Her style resonates with me. I praise her not only for imaginative wordsmithing but also for excellence in handling a third-person omniscient narrative voice. Not only is the narrator omniscient, but they also break the fourth wall throughout and… it works! The narrator engages readers, questions their assumptions, and plays with their emotions. And it works every single time. Incredible. And gut-wrenching.

A killer is just a tool of sinister fate and personified Desert for which Bryony's demise is the only acceptable outcome. Whenever her friends rescue her or interfere with her fate, the desert gets angry. But nor for long, because

"The desert had a trick up its sleeve, oh yes it did. For it may be thwarted at the moment, but it will not be thwarted for long, and even now there was a rumbling deep underground that made the desert cease feeling sorry for itself. In fact, it began to smile, a harsh smile, a terrible smile, and anybody who witnessed it certainly would have been frozen in horror, pierced by the chill one feels when they drop something fragile, something that was given to them by somebody very dear who is now dead, and now they have nothing with which to remember them, and shall never be able to recall their features exactly ever again."

Yardley described Pretty Little Dead Girls as a novel of murder and whimsy, a perfect description. It's a horror that doesn't revel in gore. It's a romance that twists the genre. It doesn't shy away from brutal truths of our existence but even when it tugs at your heartstrings it leaves you with a sense of wonder.  Despite darker elements, it left me with a sense of hope and wonder at the end. This book gets a well-deserved place on my all-time favorites list.

Monday, May 18, 2020

The Library of the Unwritten by AJ Hackwith (Reviewed by David Stewart)

The unintentional horror of The Library of the Unwritten might specifically apply to me. I have been a librarian for most of my adult life, and also a writer. The main character of The Library of the Unwritten is a woman named Claire, librarian of Hell's library and an author whose own literary ideas never found fruition. As I read though AJ Hackwith's novel, I couldn't help but feel a little called out. There is an idea in this book that if an author thinks about their unwritten character enough, that character will manifest and start walking around in the world. The idea of meeting my own main character, and the overwhelming guilt that would follow that meeting, terrifies me. Why did AJ Hackwith write a book specifically to shame me into finishing my own?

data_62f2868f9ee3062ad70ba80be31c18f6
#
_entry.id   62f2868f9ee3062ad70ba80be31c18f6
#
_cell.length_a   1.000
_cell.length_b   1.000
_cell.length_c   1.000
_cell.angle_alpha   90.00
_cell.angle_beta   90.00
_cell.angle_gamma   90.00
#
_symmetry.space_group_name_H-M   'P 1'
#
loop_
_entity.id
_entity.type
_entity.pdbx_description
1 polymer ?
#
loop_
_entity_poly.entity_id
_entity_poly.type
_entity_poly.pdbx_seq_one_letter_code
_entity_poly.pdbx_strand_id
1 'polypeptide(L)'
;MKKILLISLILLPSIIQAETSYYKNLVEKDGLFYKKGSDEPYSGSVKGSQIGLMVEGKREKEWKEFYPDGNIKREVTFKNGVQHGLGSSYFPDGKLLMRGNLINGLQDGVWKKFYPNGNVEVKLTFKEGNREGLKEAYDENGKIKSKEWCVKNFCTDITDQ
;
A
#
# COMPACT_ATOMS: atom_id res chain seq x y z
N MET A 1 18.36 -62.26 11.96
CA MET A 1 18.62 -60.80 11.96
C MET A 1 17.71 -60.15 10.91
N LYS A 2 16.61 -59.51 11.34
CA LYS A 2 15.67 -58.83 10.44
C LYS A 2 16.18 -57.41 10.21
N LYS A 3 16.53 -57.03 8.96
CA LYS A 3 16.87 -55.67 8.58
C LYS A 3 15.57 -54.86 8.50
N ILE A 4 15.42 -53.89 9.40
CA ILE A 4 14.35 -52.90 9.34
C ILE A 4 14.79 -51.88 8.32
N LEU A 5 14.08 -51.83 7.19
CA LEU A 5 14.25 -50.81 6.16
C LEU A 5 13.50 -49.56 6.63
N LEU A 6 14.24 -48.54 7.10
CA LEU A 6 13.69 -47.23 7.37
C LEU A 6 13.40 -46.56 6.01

The idea of a library in hell where unwritten books go to linger is a good one, but it isn't unique. The first time I came across such an idea was in Neil Gaiman's Sandman graphic novel series, where the lead character has exactly this kind of library in his domain. In Gaiman's work, the idea is not fully fleshed out and is only really mentioned in passing. Hackwith runs with the notion, sets her library in Hell (because apparently unwritten ideas don't make it to Heaven), and sets a story in it. I'll admit, I am always a little uncomfortable when authors decide to claim the existence of a Judeo-Christian Heaven and Hell, but Hackwith softens this fear with the inclusion of other religions, including Valhalla which is always a plus with me, and even some dead ones. Claire's journey takes readers on a ride, and along the way she gathers up a ragtag group of adventurers to help and hinder her. Claire herself is an excellent lead, fleshed out and sympathetic, while being deeply flawed (let's face it, she wouldn't have earned her turn as Hell's librarian if she weren't full of regrets).

There would be a real danger, in a novel like this, of abusing its connection and adoration of books and the written word. Puns would kill The Library of the Unwritten, and I am happy to say that it handles its connection with literature in as deft and plausible way as it could. The concept of book characters coming to life could feel hokey, on paper, and it takes suspension of disbelief to make it work even in this book, but that's the nature of fantasy. The meta-conversation about how characters are alive is in full swing here - many of Hackwith's inside-the-book characters feel as fleshed out as her "real" characters, and that says something about a writer's ability to humanize imagination. Of particular note is when Claire's history reveals that she has literally fallen in and out of love with one of her characters, revealing the kind of tangled psychology that would require months of therapy to unravel. What could have been a comedy fantasy about living books in Hackwith's hands becomes something much deeper.

I also had a moment in this book, which is full of beautiful prose and captivating imagery, when I was imagining the actual library. I thought of all those stories, potentially billions, that had never been written down, never conceptualized beyond the step of creation, and it hurt. It made me physically uncomfortable to think about every story that someone felt too afraid to write down, or show someone else, or to even think about for fear that they might not be praised, or worse, might be shunned. This was perhaps an unintended moment for the author, but a welcome one for a reader.